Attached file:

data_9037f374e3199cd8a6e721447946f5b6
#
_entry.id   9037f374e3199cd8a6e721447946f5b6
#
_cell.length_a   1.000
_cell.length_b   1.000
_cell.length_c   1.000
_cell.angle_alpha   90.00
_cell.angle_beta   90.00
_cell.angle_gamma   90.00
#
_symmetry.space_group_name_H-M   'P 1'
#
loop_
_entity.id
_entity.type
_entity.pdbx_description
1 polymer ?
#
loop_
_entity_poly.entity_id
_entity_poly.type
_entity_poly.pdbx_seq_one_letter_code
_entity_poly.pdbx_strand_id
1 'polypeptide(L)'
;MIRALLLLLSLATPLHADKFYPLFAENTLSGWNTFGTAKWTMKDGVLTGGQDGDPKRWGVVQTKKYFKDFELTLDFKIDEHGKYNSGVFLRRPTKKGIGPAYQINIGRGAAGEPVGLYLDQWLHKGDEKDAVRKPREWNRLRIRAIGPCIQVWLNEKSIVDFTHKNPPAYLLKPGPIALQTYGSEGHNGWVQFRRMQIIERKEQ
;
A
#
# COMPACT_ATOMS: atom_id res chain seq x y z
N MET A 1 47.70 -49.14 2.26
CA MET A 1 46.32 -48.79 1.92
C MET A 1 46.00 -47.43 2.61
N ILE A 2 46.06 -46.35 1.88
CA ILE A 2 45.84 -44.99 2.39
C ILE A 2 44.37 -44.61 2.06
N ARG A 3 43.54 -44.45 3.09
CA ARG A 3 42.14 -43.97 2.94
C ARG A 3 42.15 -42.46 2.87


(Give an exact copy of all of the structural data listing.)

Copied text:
data_9037f374e3199cd8a6e721447946f5b6
#
_entry.id   9037f374e3199cd8a6e721447946f5b6
#
_cell.length_a   1.000
_cell.length_b   1.000
_cell.length_c   1.000
_cell.angle_alpha   90.00
_cell.angle_beta   90.00
_cell.angle_gamma   90.00
#
_symmetry.space_group_name_H-M   'P 1'
#
loop_
_entity.id
_entity.type
_entity.pdbx_description
1 polymer ?
#
loop_
_entity_poly.entity_id
_entity_poly.type
_entity_poly.pdbx_seq_one_letter_code
_entity_poly.pdbx_strand_id
1 'polypeptide(L)'
;MIRALLLLLSLATPLHADKFYPLFAENTLSGWNTFGTAKWTMKDGVLTGGQDGDPKRWGVVQTKKYFKDFELTLDFKIDEHGKYNSGVFLRRPTKKGIGPAYQINIGRGAAGEPVGLYLDQWLHKGDEKDAVRKPREWNRLRIRAIGPCIQVWLNEKSIVDFTHKNPPAYLLKPGPIALQTYGSEGHNGWVQFRRMQIIERKEQ
;
A
#
# COMPACT_ATOMS: atom_id res chain seq x y z
N MET A 1 47.70 -49.14 2.26
CA MET A 1 46.32 -48.79 1.92
C MET A 1 46.00 -47.43 2.61
N ILE A 2 46.06 -46.35 1.88
CA ILE A 2 45.84 -44.99 2.39
C ILE A 2 44.37 -44.61 2.06
N ARG A 3 43.54 -44.45 3.09
CA ARG A 3 42.14 -43.97 2.94
C ARG A 3 42.15 -42.46 2.87